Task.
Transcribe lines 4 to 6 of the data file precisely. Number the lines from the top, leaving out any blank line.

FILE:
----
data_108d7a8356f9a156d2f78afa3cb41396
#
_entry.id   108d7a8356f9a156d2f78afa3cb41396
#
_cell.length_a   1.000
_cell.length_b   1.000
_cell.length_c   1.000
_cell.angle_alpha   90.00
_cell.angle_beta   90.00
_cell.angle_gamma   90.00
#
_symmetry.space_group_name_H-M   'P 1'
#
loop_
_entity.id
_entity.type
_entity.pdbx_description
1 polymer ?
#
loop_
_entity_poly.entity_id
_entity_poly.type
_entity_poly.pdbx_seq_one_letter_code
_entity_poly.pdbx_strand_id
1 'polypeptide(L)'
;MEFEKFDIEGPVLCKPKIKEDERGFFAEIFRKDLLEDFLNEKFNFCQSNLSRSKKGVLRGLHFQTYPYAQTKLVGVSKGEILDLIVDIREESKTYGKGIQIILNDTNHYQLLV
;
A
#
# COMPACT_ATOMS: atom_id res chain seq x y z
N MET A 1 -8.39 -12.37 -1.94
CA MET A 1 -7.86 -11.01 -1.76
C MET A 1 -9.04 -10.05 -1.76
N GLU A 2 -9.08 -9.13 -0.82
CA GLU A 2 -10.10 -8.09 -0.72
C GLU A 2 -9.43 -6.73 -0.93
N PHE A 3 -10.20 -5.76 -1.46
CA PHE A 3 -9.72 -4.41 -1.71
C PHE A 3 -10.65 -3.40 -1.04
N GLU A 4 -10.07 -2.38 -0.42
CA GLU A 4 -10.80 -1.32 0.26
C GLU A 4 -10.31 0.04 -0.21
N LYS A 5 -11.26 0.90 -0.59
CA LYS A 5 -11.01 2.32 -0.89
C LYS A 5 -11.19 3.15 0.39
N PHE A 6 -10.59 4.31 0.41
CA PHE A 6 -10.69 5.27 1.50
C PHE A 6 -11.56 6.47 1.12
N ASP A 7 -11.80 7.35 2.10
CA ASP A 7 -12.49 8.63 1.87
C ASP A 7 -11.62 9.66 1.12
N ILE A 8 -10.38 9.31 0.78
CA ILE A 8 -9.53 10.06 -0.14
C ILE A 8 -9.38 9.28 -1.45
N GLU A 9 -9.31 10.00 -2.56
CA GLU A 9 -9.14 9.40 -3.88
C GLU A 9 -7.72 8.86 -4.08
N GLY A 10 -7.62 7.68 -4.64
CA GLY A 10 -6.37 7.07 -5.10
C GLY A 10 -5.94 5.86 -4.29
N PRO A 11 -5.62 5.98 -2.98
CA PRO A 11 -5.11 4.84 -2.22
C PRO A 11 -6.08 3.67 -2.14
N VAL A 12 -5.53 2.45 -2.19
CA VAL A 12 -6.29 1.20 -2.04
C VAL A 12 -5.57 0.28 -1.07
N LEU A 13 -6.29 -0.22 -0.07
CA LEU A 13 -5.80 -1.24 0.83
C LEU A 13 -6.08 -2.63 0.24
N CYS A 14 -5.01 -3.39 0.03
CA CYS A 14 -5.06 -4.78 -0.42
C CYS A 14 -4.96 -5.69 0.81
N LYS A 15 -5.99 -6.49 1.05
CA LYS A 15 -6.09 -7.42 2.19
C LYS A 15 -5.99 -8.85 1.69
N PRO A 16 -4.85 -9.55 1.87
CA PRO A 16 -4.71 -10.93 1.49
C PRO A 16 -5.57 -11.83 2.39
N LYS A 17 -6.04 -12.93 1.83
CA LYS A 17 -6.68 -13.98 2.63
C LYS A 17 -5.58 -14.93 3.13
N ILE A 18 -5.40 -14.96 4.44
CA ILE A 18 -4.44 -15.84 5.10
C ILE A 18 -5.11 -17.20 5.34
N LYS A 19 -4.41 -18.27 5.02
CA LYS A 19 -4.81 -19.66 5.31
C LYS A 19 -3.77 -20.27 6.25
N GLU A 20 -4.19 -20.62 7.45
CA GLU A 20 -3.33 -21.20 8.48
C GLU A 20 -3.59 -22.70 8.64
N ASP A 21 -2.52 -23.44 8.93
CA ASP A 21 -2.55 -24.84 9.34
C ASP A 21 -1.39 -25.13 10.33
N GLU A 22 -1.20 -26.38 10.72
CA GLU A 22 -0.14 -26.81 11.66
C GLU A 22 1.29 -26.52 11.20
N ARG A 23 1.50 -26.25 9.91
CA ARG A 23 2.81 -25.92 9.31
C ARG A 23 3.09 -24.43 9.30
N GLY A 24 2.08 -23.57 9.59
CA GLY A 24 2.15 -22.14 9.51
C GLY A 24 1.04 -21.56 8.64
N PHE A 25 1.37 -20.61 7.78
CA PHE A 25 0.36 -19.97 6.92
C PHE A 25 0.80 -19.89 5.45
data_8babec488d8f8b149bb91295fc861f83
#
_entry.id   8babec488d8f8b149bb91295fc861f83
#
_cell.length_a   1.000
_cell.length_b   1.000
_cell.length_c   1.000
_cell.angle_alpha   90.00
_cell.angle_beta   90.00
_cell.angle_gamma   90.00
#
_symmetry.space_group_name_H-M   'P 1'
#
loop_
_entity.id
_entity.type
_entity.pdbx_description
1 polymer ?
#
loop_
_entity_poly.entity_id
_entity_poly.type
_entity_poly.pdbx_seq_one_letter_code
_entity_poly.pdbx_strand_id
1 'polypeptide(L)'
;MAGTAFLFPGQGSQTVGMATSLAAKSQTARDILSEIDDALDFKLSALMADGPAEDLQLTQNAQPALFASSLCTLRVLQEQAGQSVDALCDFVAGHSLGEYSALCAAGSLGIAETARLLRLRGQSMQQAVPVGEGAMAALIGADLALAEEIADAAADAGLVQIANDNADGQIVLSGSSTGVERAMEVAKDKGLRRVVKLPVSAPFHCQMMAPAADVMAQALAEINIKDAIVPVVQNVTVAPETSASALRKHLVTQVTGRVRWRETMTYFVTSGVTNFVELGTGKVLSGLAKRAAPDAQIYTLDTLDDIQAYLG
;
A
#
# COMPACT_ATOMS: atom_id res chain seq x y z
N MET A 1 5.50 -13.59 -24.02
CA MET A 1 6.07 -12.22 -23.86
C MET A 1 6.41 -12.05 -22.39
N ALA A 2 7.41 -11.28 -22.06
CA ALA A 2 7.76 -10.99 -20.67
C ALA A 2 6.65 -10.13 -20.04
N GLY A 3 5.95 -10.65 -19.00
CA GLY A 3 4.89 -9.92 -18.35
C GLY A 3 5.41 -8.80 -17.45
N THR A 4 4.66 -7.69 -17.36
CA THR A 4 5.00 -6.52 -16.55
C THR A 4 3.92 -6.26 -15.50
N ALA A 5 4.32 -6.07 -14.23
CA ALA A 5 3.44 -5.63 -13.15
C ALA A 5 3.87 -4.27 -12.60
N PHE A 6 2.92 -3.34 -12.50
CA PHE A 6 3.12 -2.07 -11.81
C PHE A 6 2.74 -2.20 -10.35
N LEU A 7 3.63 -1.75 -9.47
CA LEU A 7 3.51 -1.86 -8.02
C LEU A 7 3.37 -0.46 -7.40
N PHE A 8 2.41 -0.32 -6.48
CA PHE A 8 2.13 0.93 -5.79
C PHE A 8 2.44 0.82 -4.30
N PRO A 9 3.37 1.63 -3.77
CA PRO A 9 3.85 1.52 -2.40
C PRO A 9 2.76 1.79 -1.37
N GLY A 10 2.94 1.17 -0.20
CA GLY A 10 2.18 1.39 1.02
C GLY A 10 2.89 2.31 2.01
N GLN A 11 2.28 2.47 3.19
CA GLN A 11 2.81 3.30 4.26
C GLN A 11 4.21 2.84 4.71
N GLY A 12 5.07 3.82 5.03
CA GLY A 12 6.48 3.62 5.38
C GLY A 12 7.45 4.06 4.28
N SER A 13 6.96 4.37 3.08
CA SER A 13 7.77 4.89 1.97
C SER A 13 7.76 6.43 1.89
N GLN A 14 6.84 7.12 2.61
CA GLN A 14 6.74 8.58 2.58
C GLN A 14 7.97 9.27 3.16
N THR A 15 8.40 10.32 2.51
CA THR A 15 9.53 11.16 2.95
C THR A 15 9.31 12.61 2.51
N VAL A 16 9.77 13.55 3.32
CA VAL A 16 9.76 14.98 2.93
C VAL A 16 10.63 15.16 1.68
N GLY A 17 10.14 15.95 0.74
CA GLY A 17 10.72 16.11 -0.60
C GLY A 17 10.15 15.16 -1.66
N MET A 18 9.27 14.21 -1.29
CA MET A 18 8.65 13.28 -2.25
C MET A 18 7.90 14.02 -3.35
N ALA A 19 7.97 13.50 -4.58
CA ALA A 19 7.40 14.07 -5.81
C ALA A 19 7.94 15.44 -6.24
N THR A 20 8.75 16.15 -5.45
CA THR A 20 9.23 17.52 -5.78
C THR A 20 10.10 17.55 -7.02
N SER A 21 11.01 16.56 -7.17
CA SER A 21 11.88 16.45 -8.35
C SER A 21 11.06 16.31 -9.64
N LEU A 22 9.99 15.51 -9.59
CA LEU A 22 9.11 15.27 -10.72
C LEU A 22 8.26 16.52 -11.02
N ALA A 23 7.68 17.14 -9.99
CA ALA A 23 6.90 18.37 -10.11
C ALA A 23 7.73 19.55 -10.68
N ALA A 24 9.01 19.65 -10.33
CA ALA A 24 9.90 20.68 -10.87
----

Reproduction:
#
_cell.length_a   1.000
_cell.length_b   1.000